or [kg.m-1.s-1]
Eq. 7
or [kg.m-2.s-2]
Eq. 8
These contradictory results were presented by H. Rubens
and F. Kurlbaum to the Prussian Academy in October
1900 and published one year after [3].
This work is considered to be the turning point in
theoretical research on blackbody radiations. Indeed, it
turns out that Rubens was a friend of Planck, as reported
by the science historian A. Pais [4]. In the course of a
conversation, Rubens mentioned to Planck that he had
found  to be proportional to for large
wavelengths, i.e. in the infrared. In fact, it didn’t take
Planck long time to find a solution satisfying both Eq. 6 at
short wavelengths and Eq. 8 at long wavelengths.
Through interpolation, he found:
or [kg.m-2.s-2]
Eq. 9
for the spectral energy density as a function of
wavelength. Or, when expressed in terms of frequency
instead of wavelength, using Eq. 5 and Eq. 7:
or [kg.m-1.s-1]
Eq. 10
quanta (see Appendix) and Einstein who introduced the concept of
light quanta (see section 4).
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These two equations appear exactly in this form in
Planck’s famous paper “On the law of distribution of
energy in the normal spectrum” published in 1901 [5].
Planck’s discovery is by no means limited to an
interpolation of experimental data. This was actually the
starting point of the most heroic period of his life.
Blackbody radiation involved an inescapable break with
classical physics. As a physicist, he had to find a rational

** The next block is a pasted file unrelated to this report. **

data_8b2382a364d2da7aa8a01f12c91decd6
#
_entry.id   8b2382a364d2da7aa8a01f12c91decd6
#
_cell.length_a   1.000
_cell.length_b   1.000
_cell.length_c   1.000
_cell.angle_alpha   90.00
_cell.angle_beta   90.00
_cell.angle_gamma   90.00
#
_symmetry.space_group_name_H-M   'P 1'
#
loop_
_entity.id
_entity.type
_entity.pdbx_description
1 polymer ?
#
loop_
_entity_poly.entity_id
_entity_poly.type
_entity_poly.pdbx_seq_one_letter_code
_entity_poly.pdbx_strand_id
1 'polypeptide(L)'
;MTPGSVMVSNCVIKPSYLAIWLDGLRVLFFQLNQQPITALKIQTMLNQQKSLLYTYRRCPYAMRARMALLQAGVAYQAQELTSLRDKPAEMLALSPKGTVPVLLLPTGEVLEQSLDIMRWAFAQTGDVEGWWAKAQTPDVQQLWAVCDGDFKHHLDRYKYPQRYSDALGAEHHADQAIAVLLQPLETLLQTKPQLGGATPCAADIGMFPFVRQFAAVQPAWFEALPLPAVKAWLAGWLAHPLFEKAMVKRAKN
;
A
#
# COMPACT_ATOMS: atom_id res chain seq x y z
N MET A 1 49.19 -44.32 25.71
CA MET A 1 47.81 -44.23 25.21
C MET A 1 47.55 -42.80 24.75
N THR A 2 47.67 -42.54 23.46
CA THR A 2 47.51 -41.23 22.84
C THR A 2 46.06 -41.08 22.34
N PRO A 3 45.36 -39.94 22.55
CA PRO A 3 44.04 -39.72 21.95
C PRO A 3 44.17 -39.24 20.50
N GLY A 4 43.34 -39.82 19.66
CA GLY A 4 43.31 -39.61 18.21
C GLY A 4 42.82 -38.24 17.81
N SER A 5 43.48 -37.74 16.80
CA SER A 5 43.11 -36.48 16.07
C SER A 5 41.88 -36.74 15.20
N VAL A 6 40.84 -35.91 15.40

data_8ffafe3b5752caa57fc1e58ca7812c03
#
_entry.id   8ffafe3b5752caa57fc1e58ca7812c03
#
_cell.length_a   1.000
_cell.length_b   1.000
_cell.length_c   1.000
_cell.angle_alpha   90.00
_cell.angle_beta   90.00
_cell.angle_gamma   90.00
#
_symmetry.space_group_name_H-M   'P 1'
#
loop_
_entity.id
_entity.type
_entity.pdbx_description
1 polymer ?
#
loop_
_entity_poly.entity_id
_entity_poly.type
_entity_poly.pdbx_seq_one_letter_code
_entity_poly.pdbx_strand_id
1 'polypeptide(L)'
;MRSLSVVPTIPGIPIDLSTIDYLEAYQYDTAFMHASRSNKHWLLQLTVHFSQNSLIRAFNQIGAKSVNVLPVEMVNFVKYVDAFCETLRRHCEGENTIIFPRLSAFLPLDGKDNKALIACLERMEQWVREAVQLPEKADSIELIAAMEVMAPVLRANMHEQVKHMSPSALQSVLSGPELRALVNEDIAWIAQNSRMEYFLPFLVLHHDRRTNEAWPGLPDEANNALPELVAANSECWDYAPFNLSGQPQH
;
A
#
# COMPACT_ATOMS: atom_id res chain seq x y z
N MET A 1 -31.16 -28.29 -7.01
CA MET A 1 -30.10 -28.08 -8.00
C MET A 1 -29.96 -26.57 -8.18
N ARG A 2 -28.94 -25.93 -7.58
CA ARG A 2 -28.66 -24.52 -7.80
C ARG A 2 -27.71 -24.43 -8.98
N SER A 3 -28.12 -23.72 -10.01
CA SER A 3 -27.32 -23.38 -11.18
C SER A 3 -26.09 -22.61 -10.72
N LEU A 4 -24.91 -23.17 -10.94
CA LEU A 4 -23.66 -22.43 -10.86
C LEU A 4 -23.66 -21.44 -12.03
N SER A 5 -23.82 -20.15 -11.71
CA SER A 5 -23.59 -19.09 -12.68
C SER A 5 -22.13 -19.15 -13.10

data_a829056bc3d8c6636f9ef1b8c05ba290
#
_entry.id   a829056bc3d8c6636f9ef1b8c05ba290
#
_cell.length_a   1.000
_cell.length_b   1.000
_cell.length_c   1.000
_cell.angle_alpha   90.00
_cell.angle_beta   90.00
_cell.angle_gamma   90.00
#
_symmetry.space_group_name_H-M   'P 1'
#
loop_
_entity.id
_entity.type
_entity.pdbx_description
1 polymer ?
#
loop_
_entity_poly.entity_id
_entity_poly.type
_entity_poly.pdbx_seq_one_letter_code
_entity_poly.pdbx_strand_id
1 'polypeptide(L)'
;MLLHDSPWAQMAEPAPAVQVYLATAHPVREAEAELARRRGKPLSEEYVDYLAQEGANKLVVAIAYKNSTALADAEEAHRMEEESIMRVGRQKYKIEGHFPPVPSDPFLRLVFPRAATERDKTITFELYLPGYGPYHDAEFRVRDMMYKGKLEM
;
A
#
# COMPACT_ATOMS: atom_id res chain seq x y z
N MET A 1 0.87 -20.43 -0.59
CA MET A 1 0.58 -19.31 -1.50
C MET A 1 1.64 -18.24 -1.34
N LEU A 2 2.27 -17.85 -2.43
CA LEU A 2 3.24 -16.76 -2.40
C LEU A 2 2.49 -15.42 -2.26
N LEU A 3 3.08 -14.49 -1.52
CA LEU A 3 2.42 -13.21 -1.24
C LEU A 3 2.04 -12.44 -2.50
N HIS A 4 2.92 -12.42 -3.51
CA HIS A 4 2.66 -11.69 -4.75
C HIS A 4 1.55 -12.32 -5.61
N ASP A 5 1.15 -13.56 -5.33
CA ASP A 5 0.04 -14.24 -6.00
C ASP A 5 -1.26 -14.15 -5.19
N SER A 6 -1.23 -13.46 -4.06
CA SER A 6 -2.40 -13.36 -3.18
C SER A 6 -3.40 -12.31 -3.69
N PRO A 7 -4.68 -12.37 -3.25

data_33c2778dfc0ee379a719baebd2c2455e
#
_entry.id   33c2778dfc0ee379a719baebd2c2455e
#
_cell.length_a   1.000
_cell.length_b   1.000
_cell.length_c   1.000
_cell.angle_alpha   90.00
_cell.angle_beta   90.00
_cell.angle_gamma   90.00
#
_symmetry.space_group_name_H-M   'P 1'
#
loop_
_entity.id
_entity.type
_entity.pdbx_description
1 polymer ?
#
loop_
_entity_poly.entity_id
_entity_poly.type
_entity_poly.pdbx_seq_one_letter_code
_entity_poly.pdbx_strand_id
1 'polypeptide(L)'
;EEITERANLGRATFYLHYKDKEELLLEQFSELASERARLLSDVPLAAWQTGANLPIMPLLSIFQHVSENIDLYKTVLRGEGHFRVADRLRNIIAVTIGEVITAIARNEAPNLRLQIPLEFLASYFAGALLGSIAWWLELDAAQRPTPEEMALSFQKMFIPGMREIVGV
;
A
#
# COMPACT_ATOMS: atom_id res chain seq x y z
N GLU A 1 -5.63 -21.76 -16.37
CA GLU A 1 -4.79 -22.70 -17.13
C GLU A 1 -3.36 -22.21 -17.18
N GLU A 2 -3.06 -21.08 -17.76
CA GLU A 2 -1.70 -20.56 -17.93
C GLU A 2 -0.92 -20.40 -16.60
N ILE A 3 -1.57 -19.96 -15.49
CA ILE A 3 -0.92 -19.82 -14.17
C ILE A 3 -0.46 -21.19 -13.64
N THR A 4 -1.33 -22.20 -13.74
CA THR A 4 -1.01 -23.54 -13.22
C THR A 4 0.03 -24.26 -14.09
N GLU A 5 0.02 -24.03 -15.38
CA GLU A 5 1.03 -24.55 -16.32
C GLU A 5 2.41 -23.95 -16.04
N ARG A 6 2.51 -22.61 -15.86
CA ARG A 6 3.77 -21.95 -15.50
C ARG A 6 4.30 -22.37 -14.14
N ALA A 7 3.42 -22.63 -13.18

explanation. His law had to derive from a fundamental
principle. He succeeded to give a physical explanation,
but in order to do so he had to make the following
hypothesis: radiation energy is found in the form of
discrete energy elements i.e., quantized energy that
are proportional to the frequency :
[J] or [kg.m.s-2]
Eq. 11
For further details, readers will find in the Appendix a
brief overview of the masterful demonstration that led
Planck to the postulate of energy quanta.
To conclude this section on blackbody radiation, we
show in Figure 2 the solar radiation spectrum as
The Sun as seen from Earth has an average apparent angular
diameter of 2 0.5334°. The corresponding solid angle is
, expressed in steradian [sr].
compared to a 5777 K blackbody (about 5500 °C). The
ASTM E-490 solar spectral irradiance is based on a
collection of data recorded above the atmosphere. Its
integrated spectral irradiance has been made to conform
to the value of the solar constant accepted by the space
community, which is 1366.1 W/m². The spectral
irradiance  is calculated from the spectral energy
density given in Eq. 6:
 
Eq. 12
with  6.807×10-5 sr, the solid angle of the Sun as
seen from Earth.
Although the Sun is not a perfect
blackbody, we can see a relatively good correspondence
with the 5777 K blackbody. According to Wien’s
displacement law (Eq. 3), the peak wavelength of the
5777 K blackbody is around 502 nm:
(5777 K)
5.016 ×10-7 m
502 nm
Figure 2: Solar radiation spectrum is compared with a 5777 K blackbody (≈ 5500 °C). ASTM E-490 represents solar
spectral irradiance above the atmosphere. For this temperature of the blackbody, Wien’s displacement law predicts a
peak wavelength around 500 nm.
0 250 500 750 1000 1250 1500 1750 2000 2250 2500
Spectral irradiance Ee,λ(λ,T), W/(m².nm)
λ (nm)
ASTM E-490 AM0 Standard Spectra
E_e,λ (λ,T = 5777 K)
Wien's displacement law
Peak wavelength: 502 nm (T=5777 K)
of LEDs using a simple photodiode. The proof can be
summarised in two main points:
1. The electroluminescence spectrum of a LED can
be approximated by a sum of gaussian curves
from which a centroid wavelength can be
2. By appropriate choice of a photodiode (i.e, with a
linearizable responsivity throughout the
entire bandwidth of the LED), its output signal
gives a correct radiometric measurement of the
LED provided scaling by its responsivity at
centroid wavelength, .